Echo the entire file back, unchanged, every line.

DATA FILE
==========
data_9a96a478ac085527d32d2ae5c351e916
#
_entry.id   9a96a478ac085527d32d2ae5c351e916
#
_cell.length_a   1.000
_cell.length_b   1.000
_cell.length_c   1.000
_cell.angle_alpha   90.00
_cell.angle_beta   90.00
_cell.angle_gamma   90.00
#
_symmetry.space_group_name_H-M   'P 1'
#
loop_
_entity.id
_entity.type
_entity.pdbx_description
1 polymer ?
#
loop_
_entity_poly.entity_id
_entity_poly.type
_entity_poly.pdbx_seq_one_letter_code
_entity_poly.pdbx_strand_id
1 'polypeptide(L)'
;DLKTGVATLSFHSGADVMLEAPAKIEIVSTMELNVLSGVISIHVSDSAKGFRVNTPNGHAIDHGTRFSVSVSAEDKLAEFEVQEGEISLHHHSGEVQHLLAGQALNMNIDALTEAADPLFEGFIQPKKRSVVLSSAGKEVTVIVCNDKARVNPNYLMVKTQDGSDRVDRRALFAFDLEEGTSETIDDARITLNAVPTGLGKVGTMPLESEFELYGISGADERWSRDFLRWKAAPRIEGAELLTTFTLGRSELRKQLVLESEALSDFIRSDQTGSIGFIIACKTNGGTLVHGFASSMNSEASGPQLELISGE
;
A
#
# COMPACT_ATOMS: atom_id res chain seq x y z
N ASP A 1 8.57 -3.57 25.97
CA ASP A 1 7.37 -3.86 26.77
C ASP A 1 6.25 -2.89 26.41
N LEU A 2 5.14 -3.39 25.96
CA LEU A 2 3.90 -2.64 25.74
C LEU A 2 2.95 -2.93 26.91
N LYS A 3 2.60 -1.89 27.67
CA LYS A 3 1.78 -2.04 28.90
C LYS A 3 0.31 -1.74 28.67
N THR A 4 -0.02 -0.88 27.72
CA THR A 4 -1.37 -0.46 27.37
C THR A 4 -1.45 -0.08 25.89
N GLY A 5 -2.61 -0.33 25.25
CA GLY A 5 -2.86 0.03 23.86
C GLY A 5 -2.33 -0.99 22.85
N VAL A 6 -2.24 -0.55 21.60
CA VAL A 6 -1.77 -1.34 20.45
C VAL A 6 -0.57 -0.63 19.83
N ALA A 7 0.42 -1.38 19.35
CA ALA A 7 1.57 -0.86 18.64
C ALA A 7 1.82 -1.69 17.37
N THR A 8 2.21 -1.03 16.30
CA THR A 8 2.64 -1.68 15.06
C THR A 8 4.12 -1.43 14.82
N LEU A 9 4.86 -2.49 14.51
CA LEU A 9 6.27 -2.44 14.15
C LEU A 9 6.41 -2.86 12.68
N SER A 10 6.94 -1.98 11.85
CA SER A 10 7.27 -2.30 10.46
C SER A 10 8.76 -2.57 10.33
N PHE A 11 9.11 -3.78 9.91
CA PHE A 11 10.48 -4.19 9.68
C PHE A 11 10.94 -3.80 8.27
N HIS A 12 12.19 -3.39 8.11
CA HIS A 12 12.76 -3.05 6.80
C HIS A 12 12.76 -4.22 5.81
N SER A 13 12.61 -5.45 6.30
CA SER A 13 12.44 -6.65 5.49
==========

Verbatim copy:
data_9a96a478ac085527d32d2ae5c351e916
#
_entry.id   9a96a478ac085527d32d2ae5c351e916
#
_cell.length_a   1.000
_cell.length_b   1.000
_cell.length_c   1.000
_cell.angle_alpha   90.00
_cell.angle_beta   90.00
_cell.angle_gamma   90.00
#
_symmetry.space_group_name_H-M   'P 1'
#
loop_
_entity.id
_entity.type
_entity.pdbx_description
1 polymer ?
#
loop_
_entity_poly.entity_id
_entity_poly.type
_entity_poly.pdbx_seq_one_letter_code
_entity_poly.pdbx_strand_id
1 'polypeptide(L)'
;DLKTGVATLSFHSGADVMLEAPAKIEIVSTMELNVLSGVISIHVSDSAKGFRVNTPNGHAIDHGTRFSVSVSAEDKLAEFEVQEGEISLHHHSGEVQHLLAGQALNMNIDALTEAADPLFEGFIQPKKRSVVLSSAGKEVTVIVCNDKARVNPNYLMVKTQDGSDRVDRRALFAFDLEEGTSETIDDARITLNAVPTGLGKVGTMPLESEFELYGISGADERWSRDFLRWKAAPRIEGAELLTTFTLGRSELRKQLVLESEALSDFIRSDQTGSIGFIIACKTNGGTLVHGFASSMNSEASGPQLELISGE
;
A
#
# COMPACT_ATOMS: atom_id res chain seq x y z
N ASP A 1 8.57 -3.57 25.97
CA ASP A 1 7.37 -3.86 26.77
C ASP A 1 6.25 -2.89 26.41
N LEU A 2 5.14 -3.39 25.96
CA LEU A 2 3.90 -2.64 25.74
C LEU A 2 2.95 -2.93 26.91
N LYS A 3 2.60 -1.89 27.67
CA LYS A 3 1.78 -2.04 28.90
C LYS A 3 0.31 -1.74 28.67
N THR A 4 -0.02 -0.88 27.72
CA THR A 4 -1.37 -0.46 27.37
C THR A 4 -1.45 -0.08 25.89
N GLY A 5 -2.61 -0.33 25.25
CA GLY A 5 -2.86 0.03 23.86
C GLY A 5 -2.33 -0.99 22.85
N VAL A 6 -2.24 -0.55 21.60
CA VAL A 6 -1.77 -1.34 20.45
C VAL A 6 -0.57 -0.63 19.83
N ALA A 7 0.42 -1.38 19.35
CA ALA A 7 1.57 -0.86 18.64
C ALA A 7 1.82 -1.69 17.37
N THR A 8 2.21 -1.03 16.30
CA THR A 8 2.64 -1.68 15.06
C THR A 8 4.12 -1.43 14.82
N LEU A 9 4.86 -2.49 14.51
CA LEU A 9 6.27 -2.44 14.15
C LEU A 9 6.41 -2.86 12.68
N SER A 10 6.94 -1.98 11.85
CA SER A 10 7.27 -2.30 10.46
C SER A 10 8.76 -2.57 10.33
N PHE A 11 9.11 -3.78 9.91
CA PHE A 11 10.48 -4.19 9.68
C PHE A 11 10.94 -3.80 8.27
N HIS A 12 12.19 -3.39 8.11
CA HIS A 12 12.76 -3.05 6.80
C HIS A 12 12.76 -4.22 5.81
N SER A 13 12.61 -5.45 6.30
CA SER A 13 12.44 -6.65 5.49